Twitter stated that they patched the issue and has discovered "no indication of breach or misuse" though it suggested that users change their passwords on the website and other services as a precaution.
This industry standard practice allows Twitter to validate users' account credentials without revealing their password. It discovered this error, got rid of the passwords, and is now implementing plans to make sure this doesn't happen again. On iOS and Android, users will have to go to the "Settings & Privacy" page, tap on "Account" and tap on "Change password".
We are sharing this information to help people make an informed decision about their account security. "We are very sorry this happened", Twitter posted on its blog.
Twitter says it's now fixed the error, and there's no evidence of a breach or any malicious action, but it's best to play it safe.
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So, PSA: Your password was stored unencrypted in Twitter's system and you should probably change it, as soon as possible.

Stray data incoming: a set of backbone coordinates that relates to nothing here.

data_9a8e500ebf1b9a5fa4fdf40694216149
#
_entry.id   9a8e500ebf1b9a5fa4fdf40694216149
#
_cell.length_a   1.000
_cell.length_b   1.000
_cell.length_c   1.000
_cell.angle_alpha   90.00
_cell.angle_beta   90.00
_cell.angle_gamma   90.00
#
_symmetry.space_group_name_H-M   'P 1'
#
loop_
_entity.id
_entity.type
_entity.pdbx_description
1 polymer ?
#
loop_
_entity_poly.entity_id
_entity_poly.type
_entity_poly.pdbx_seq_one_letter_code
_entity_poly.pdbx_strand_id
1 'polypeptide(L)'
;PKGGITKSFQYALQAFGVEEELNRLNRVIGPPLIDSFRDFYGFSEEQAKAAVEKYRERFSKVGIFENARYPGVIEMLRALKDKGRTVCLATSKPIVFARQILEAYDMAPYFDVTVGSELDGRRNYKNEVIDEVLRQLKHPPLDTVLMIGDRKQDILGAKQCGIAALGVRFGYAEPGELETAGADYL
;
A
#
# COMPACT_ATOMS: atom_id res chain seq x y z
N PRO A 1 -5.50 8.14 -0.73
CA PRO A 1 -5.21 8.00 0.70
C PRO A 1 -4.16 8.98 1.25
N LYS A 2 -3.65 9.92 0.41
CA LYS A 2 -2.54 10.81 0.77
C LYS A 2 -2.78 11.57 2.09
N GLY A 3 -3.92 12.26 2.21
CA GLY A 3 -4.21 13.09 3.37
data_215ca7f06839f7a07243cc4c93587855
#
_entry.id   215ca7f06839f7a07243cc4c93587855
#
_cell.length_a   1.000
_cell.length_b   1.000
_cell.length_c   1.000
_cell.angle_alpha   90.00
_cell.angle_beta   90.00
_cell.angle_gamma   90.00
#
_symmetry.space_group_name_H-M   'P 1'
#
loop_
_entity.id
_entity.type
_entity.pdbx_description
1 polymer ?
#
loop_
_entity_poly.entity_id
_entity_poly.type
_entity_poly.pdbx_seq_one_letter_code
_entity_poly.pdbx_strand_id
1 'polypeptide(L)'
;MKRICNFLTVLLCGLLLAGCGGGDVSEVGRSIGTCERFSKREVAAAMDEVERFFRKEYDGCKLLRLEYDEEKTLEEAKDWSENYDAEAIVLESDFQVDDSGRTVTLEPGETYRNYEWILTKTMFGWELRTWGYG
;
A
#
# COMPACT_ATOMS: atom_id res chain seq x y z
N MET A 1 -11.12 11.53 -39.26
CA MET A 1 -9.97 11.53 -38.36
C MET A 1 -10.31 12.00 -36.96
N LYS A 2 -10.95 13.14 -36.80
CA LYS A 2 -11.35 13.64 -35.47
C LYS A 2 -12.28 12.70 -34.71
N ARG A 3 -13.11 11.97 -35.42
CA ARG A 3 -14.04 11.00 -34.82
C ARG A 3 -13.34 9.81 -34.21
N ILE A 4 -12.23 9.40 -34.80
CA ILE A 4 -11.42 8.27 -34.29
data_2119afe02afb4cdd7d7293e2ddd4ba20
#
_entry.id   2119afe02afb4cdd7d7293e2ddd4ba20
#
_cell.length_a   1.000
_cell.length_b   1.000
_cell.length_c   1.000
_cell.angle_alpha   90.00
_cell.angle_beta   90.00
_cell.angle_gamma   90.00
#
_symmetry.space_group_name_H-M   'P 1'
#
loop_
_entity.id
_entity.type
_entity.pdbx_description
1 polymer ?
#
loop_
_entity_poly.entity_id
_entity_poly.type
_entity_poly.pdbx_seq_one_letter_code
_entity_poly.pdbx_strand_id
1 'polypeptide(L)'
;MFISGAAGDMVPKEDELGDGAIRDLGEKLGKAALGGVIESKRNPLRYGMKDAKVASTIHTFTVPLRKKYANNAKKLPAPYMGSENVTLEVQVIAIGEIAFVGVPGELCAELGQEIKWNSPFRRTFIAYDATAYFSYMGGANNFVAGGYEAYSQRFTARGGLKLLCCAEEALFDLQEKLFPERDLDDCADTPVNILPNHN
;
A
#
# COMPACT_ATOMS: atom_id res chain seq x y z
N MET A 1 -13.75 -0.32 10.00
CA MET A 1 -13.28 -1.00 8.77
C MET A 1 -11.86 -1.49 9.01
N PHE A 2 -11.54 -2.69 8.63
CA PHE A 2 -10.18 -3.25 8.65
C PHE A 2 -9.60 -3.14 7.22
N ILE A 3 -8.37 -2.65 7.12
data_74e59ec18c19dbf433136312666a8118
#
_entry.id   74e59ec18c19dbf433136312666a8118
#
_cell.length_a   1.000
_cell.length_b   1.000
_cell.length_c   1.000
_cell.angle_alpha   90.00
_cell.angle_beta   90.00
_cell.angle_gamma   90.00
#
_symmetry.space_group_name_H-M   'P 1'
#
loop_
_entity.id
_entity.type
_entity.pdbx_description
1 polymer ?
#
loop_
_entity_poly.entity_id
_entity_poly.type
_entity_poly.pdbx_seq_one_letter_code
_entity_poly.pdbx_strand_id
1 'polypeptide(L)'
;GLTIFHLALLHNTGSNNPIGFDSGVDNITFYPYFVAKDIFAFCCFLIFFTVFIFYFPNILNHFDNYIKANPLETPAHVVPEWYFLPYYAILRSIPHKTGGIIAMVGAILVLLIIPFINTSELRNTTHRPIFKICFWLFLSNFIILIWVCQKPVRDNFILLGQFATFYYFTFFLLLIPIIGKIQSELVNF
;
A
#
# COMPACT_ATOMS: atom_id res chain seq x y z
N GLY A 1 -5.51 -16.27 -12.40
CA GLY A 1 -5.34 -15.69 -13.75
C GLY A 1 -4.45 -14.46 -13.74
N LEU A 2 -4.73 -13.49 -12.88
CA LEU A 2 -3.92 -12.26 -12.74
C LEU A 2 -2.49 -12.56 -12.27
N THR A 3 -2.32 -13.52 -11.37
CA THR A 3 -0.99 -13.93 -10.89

In essence, Twitter's top engineer is saying that, yes, it's true the company had passwords just sitting around in an unencrypted environment, but at least it admitted it. I have felt strongly that we should. When you log in, whatever you enter in the password field is quickly run through the same hashing algorithm and then compared to your hashed password on file.
Make sure you create a password that's strong with a mix of lowercase/uppercase letters, numbers, and special characters.
If you have implemented two-factor authentication for Twitter, the risk of access to your account is much lower, but someone who has access to the account data might use it to attempt to gain access to email and other Web accounts.
When you sign in to Twitter after setting up login verification, you start the process as usual but are asked to enter the code sent to your mobile phone in a second login verification step.